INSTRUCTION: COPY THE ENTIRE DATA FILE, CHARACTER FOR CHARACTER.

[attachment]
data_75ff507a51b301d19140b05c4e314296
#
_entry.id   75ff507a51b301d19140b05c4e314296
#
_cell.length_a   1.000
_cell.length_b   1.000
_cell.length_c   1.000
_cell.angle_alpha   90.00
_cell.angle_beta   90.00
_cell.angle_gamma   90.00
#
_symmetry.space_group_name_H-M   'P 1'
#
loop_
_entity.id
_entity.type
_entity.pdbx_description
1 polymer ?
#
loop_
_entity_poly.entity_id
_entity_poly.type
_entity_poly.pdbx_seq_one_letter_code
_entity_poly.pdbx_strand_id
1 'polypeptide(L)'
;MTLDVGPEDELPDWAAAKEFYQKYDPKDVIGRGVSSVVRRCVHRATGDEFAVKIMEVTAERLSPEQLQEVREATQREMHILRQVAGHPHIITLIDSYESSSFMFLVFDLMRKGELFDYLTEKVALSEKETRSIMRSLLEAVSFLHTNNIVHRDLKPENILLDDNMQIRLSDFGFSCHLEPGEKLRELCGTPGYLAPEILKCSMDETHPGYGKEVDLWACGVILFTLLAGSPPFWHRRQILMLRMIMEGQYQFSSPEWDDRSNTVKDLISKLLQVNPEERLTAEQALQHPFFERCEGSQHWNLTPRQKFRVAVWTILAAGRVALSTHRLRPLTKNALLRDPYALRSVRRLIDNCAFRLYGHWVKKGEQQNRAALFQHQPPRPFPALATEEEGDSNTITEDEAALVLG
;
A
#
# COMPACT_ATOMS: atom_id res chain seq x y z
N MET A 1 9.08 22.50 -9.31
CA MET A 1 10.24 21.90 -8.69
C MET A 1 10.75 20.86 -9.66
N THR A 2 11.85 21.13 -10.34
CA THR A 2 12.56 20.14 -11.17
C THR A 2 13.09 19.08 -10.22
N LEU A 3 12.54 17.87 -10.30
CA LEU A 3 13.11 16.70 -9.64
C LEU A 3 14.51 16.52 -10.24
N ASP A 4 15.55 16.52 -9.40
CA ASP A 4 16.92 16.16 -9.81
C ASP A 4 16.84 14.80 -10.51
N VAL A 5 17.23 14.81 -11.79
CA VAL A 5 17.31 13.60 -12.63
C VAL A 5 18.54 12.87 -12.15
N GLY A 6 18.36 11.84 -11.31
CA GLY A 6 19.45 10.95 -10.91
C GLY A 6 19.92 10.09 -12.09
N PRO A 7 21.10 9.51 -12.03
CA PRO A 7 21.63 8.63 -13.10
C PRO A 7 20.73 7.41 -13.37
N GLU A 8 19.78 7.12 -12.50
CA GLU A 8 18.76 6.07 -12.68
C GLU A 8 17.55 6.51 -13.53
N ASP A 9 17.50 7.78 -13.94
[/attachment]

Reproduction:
data_75ff507a51b301d19140b05c4e314296
#
_entry.id   75ff507a51b301d19140b05c4e314296
#
_cell.length_a   1.000
_cell.length_b   1.000
_cell.length_c   1.000
_cell.angle_alpha   90.00
_cell.angle_beta   90.00
_cell.angle_gamma   90.00
#
_symmetry.space_group_name_H-M   'P 1'
#
loop_
_entity.id
_entity.type
_entity.pdbx_description
1 polymer ?
#
loop_
_entity_poly.entity_id
_entity_poly.type
_entity_poly.pdbx_seq_one_letter_code
_entity_poly.pdbx_strand_id
1 'polypeptide(L)'
;MTLDVGPEDELPDWAAAKEFYQKYDPKDVIGRGVSSVVRRCVHRATGDEFAVKIMEVTAERLSPEQLQEVREATQREMHILRQVAGHPHIITLIDSYESSSFMFLVFDLMRKGELFDYLTEKVALSEKETRSIMRSLLEAVSFLHTNNIVHRDLKPENILLDDNMQIRLSDFGFSCHLEPGEKLRELCGTPGYLAPEILKCSMDETHPGYGKEVDLWACGVILFTLLAGSPPFWHRRQILMLRMIMEGQYQFSSPEWDDRSNTVKDLISKLLQVNPEERLTAEQALQHPFFERCEGSQHWNLTPRQKFRVAVWTILAAGRVALSTHRLRPLTKNALLRDPYALRSVRRLIDNCAFRLYGHWVKKGEQQNRAALFQHQPPRPFPALATEEEGDSNTITEDEAALVLG
;
A
#
# COMPACT_ATOMS: atom_id res chain seq x y z
N MET A 1 9.08 22.50 -9.31
CA MET A 1 10.24 21.90 -8.69
C MET A 1 10.75 20.86 -9.66
N THR A 2 11.85 21.13 -10.34
CA THR A 2 12.56 20.14 -11.17
C THR A 2 13.09 19.08 -10.22
N LEU A 3 12.54 17.87 -10.30
CA LEU A 3 13.11 16.70 -9.64
C LEU A 3 14.51 16.52 -10.24
N ASP A 4 15.55 16.52 -9.40
CA ASP A 4 16.92 16.16 -9.81
C ASP A 4 16.84 14.80 -10.51
N VAL A 5 17.23 14.81 -11.79
CA VAL A 5 17.31 13.60 -12.63
C VAL A 5 18.54 12.87 -12.15
N GLY A 6 18.36 11.84 -11.31
CA GLY A 6 19.45 10.95 -10.91
C GLY A 6 19.92 10.09 -12.09
N PRO A 7 21.10 9.51 -12.03
CA PRO A 7 21.63 8.63 -13.10
C PRO A 7 20.73 7.41 -13.37
N GLU A 8 19.78 7.12 -12.50
CA GLU A 8 18.76 6.07 -12.68
C GLU A 8 17.55 6.51 -13.53
N ASP A 9 17.50 7.78 -13.94